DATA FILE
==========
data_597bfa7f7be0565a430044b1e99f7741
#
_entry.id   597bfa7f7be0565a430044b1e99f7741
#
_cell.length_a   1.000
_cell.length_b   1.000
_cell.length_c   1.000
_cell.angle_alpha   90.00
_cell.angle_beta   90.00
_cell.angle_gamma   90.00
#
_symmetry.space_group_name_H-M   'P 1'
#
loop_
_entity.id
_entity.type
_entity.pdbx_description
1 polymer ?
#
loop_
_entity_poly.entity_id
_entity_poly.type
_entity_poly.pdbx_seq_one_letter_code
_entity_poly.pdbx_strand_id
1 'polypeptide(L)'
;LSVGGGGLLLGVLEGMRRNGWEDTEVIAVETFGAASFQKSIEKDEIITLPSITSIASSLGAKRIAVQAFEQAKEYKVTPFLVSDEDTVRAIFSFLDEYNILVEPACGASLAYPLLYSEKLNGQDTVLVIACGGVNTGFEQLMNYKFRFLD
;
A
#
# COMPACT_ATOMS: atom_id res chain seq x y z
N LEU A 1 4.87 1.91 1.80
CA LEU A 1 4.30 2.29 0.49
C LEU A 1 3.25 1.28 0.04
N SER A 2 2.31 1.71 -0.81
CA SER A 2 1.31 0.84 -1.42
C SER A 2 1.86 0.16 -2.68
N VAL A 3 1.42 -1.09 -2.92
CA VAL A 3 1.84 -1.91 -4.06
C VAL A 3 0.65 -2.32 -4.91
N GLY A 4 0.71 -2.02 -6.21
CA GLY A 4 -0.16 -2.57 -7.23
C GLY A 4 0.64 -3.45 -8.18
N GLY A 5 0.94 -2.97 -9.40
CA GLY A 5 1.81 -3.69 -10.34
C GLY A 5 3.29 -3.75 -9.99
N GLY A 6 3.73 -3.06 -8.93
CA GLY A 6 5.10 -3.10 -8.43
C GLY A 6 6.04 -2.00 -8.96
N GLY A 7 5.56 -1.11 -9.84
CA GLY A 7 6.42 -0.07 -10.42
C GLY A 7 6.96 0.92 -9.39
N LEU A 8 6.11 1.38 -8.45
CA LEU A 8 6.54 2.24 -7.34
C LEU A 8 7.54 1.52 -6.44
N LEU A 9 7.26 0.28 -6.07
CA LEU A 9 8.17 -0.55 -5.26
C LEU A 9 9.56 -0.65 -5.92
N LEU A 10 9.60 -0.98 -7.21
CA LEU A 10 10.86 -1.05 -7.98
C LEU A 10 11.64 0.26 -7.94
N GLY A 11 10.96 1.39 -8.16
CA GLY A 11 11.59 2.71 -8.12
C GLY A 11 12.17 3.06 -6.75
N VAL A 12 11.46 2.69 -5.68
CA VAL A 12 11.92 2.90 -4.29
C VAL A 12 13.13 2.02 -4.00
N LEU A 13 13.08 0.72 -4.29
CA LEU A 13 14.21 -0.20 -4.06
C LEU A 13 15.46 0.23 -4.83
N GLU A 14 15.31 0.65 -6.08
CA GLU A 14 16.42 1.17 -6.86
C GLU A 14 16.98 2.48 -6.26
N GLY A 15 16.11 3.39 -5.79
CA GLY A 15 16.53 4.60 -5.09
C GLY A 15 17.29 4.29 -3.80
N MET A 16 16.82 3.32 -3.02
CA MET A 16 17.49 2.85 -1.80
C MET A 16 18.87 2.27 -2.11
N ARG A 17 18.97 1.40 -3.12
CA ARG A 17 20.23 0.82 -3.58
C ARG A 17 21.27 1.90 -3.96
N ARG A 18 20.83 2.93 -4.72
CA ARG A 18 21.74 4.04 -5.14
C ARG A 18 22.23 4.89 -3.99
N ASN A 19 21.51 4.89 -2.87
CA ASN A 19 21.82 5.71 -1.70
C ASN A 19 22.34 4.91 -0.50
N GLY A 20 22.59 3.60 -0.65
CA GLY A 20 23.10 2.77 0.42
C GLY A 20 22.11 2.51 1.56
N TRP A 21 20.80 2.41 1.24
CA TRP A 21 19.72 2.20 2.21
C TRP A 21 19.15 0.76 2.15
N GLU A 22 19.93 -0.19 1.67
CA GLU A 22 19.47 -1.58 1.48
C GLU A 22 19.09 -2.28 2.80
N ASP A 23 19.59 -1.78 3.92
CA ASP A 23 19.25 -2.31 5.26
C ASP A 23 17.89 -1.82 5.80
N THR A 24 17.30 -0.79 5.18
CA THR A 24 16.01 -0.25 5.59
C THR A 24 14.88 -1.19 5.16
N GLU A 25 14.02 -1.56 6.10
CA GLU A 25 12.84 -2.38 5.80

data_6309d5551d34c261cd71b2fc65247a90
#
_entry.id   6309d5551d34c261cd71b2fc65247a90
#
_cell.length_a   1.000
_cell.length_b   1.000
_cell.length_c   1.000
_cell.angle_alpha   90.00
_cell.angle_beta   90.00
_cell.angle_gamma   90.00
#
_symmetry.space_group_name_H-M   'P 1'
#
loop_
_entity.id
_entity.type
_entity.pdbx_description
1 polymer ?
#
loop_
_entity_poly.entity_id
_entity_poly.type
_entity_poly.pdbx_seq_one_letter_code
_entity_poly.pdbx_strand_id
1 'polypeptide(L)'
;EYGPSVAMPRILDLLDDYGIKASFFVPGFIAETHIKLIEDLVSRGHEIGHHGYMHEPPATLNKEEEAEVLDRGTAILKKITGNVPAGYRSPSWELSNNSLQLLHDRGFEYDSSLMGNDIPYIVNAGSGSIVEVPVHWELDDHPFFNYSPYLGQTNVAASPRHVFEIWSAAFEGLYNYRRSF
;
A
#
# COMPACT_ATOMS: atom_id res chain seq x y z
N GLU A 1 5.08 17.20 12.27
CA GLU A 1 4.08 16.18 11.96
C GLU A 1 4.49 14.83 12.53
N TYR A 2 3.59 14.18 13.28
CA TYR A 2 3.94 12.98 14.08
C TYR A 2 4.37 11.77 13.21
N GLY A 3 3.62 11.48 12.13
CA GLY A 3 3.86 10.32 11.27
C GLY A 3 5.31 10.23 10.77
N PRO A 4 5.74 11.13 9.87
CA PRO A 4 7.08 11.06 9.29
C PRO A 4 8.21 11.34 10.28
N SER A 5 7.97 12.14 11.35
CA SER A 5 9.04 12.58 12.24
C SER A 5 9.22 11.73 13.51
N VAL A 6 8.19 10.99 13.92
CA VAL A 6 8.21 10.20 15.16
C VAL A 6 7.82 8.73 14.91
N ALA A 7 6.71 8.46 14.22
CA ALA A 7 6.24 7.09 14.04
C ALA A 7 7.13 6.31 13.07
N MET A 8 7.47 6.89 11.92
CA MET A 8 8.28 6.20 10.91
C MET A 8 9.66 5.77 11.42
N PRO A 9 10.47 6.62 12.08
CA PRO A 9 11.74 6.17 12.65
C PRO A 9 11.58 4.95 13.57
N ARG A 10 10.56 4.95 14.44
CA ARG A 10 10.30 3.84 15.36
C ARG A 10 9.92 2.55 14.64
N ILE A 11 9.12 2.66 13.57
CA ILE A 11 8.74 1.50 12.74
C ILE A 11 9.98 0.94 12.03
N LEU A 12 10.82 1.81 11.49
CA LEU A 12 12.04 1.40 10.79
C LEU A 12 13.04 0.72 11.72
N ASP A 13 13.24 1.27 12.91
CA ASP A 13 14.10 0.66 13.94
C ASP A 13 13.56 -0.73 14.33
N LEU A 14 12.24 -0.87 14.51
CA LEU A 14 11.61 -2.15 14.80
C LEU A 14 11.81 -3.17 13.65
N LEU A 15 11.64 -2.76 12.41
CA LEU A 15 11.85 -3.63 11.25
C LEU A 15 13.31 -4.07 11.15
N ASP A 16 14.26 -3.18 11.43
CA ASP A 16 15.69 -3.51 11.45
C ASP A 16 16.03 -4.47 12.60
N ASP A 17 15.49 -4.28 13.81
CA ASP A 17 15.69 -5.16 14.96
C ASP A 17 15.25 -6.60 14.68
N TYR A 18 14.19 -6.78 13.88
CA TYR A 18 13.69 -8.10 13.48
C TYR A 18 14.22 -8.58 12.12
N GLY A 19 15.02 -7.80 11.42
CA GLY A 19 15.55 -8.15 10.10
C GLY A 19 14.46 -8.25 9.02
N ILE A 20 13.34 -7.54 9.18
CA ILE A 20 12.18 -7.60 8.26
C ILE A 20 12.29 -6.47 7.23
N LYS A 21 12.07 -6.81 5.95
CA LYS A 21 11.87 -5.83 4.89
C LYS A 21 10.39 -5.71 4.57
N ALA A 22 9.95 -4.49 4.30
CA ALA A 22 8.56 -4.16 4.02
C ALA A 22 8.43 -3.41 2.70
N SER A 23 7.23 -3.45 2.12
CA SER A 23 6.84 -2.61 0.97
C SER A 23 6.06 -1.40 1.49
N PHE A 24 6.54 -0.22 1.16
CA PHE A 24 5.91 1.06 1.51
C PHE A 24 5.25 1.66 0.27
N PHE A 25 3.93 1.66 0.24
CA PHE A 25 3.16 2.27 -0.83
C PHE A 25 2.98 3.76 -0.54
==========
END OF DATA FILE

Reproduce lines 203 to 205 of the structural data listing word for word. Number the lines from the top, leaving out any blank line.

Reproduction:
C SER A 23 6.06 -1.40 1.49
N PHE A 24 6.54 -0.22 1.16
CA PHE A 24 5.91 1.06 1.51